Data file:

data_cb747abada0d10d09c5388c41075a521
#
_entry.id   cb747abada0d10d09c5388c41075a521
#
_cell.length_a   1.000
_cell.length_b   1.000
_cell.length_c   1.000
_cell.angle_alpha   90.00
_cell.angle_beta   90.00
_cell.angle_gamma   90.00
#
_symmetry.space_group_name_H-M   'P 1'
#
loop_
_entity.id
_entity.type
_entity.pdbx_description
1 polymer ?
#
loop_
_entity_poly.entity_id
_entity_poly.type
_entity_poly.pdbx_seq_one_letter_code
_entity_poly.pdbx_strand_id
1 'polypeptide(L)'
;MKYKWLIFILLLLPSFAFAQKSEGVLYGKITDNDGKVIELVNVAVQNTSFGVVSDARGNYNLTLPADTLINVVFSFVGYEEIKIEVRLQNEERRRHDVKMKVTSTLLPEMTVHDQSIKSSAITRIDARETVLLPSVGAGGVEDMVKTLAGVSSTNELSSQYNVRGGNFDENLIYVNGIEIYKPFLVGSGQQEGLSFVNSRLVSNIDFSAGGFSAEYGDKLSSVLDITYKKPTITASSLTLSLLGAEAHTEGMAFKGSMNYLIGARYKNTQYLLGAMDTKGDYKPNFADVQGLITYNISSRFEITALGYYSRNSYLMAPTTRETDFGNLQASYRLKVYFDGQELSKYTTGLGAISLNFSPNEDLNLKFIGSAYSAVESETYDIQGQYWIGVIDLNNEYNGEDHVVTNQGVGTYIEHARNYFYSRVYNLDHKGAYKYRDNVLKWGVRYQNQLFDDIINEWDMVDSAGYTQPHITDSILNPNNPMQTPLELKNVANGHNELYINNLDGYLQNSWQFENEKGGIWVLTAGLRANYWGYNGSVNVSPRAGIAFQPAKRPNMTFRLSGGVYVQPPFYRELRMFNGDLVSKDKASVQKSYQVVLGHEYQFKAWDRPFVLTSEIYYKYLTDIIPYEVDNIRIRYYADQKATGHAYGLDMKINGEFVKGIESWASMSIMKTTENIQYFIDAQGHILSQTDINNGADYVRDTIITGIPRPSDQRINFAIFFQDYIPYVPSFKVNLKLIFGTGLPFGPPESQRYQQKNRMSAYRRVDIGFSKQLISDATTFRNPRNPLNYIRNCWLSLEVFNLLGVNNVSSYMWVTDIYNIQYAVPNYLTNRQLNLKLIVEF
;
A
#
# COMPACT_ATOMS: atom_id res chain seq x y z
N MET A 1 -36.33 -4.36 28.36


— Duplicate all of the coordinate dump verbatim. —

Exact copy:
data_cb747abada0d10d09c5388c41075a521
#
_entry.id   cb747abada0d10d09c5388c41075a521
#
_cell.length_a   1.000
_cell.length_b   1.000
_cell.length_c   1.000
_cell.angle_alpha   90.00
_cell.angle_beta   90.00
_cell.angle_gamma   90.00
#
_symmetry.space_group_name_H-M   'P 1'
#
loop_
_entity.id
_entity.type
_entity.pdbx_description
1 polymer ?
#
loop_
_entity_poly.entity_id
_entity_poly.type
_entity_poly.pdbx_seq_one_letter_code
_entity_poly.pdbx_strand_id
1 'polypeptide(L)'
;MKYKWLIFILLLLPSFAFAQKSEGVLYGKITDNDGKVIELVNVAVQNTSFGVVSDARGNYNLTLPADTLINVVFSFVGYEEIKIEVRLQNEERRRHDVKMKVTSTLLPEMTVHDQSIKSSAITRIDARETVLLPSVGAGGVEDMVKTLAGVSSTNELSSQYNVRGGNFDENLIYVNGIEIYKPFLVGSGQQEGLSFVNSRLVSNIDFSAGGFSAEYGDKLSSVLDITYKKPTITASSLTLSLLGAEAHTEGMAFKGSMNYLIGARYKNTQYLLGAMDTKGDYKPNFADVQGLITYNISSRFEITALGYYSRNSYLMAPTTRETDFGNLQASYRLKVYFDGQELSKYTTGLGAISLNFSPNEDLNLKFIGSAYSAVESETYDIQGQYWIGVIDLNNEYNGEDHVVTNQGVGTYIEHARNYFYSRVYNLDHKGAYKYRDNVLKWGVRYQNQLFDDIINEWDMVDSAGYTQPHITDSILNPNNPMQTPLELKNVANGHNELYINNLDGYLQNSWQFENEKGGIWVLTAGLRANYWGYNGSVNVSPRAGIAFQPAKRPNMTFRLSGGVYVQPPFYRELRMFNGDLVSKDKASVQKSYQVVLGHEYQFKAWDRPFVLTSEIYYKYLTDIIPYEVDNIRIRYYADQKATGHAYGLDMKINGEFVKGIESWASMSIMKTTENIQYFIDAQGHILSQTDINNGADYVRDTIITGIPRPSDQRINFAIFFQDYIPYVPSFKVNLKLIFGTGLPFGPPESQRYQQKNRMSAYRRVDIGFSKQLISDATTFRNPRNPLNYIRNCWLSLEVFNLLGVNNVSSYMWVTDIYNIQYAVPNYLTNRQLNLKLIVEF
;
A
#
# COMPACT_ATOMS: atom_id res chain seq x y z
N MET A 1 -36.33 -4.36 28.36